The first examples sheet is now ready, either as a dvi file or as a pdf .
And here is the second .
And the third .
And the fourth .
A few years ago I wrote several of these, for a variety of related reasons. One was to provide a more thorough discussion of definitions and basic results than I could normally hope to give in a lecture course from the Cambridge Mathematical Tripos . Another was to try to indicate, in the spirit of George Polya , how certain well-known proofs and definitions might have been discovered by anybody with just a few basic mathematical instincts. A general index to these discussions can be found here .
This is the title of a book that came out in 2002, which can be ordered from www.amazon.co.uk or directly from the publisher . It is available in the USA as well, and is now in stock at Amazon or Barnes and Noble . If you have read the book and would like to read similar material on this site, then I have some suggestions .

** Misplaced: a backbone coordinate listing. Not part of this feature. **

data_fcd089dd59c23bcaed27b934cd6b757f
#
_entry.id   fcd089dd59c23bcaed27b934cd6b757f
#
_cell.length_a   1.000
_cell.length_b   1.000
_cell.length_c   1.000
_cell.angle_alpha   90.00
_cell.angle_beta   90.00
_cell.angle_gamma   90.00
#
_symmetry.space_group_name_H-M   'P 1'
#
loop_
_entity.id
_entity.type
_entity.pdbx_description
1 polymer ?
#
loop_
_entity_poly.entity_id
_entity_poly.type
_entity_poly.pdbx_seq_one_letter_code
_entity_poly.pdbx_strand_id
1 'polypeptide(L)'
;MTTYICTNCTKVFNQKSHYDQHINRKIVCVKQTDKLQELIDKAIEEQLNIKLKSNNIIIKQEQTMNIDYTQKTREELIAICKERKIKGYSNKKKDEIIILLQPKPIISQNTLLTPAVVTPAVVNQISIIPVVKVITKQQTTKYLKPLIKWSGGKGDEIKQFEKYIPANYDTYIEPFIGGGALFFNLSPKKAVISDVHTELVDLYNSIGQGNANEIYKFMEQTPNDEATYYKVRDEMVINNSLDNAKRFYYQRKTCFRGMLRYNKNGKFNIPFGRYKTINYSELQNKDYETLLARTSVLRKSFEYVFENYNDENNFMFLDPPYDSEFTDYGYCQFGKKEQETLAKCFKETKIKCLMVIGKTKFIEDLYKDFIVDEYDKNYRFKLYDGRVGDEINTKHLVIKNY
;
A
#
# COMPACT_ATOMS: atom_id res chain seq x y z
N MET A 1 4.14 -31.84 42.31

This is a book I am editing with the help of June Barrow-Green and Imre Leader, which could be thought of as "Mathematics: A Very Long Introduction". It has the aim of being a genuinely useful reference work in mathematics. This is a difficult aim, since mathematics is hard enough to explain at the best of times, and even more so if one has limited space. Is there any point in trying to summarize algebraic geometry in ten pages, for example? Probably not, but the articles in the PCM don't try to summarize , so much as to provide an initial overview and perspective. I like to think of them as "prequels" to textbooks -- things you would read to get an idea of why you were bothering to learn some concept that your lecturer seems to take for granted is interesting. Strenuous efforts have gone into making the book as accessible as possible, which I hope will have been worth it when it comes out, all going well, some time in the first half of 2008.